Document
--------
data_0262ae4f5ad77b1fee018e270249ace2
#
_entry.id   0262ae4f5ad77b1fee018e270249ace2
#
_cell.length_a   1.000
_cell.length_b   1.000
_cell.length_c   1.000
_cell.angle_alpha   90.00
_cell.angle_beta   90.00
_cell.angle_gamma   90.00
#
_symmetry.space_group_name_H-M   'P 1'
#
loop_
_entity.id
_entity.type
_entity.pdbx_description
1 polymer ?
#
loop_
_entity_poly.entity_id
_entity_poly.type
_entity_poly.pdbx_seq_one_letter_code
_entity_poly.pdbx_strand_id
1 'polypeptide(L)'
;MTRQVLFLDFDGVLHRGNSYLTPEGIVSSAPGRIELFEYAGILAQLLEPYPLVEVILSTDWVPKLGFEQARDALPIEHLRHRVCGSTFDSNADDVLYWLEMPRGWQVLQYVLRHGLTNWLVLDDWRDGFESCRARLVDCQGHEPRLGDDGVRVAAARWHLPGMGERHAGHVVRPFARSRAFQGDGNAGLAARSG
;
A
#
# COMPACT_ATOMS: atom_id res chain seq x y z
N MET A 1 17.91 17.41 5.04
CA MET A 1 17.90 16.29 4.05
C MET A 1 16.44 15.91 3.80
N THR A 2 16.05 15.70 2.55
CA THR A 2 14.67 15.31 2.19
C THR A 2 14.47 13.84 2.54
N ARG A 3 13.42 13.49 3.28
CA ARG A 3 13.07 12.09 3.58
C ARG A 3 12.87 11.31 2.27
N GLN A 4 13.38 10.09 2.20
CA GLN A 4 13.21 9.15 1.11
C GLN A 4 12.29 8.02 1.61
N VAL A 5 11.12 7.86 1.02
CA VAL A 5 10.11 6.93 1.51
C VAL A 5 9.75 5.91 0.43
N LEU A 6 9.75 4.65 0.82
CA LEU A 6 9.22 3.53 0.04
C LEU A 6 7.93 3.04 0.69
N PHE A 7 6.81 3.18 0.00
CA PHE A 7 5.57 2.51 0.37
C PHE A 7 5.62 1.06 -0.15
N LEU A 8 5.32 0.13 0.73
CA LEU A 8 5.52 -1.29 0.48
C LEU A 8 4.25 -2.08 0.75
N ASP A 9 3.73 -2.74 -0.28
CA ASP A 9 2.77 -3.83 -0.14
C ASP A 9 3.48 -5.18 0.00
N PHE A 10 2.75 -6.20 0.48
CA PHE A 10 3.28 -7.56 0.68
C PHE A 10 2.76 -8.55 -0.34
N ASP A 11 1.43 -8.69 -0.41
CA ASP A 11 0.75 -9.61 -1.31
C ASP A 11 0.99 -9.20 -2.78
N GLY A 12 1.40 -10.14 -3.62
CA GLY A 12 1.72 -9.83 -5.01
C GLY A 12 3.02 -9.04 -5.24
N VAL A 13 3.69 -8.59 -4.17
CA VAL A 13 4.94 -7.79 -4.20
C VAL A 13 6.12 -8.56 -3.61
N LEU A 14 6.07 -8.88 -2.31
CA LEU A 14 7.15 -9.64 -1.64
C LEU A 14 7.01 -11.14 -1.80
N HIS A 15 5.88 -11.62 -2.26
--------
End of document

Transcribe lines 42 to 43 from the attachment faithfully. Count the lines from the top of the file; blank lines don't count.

C GLN A 4 12.29 8.02 1.61
N VAL A 5 11.12 7.86 1.02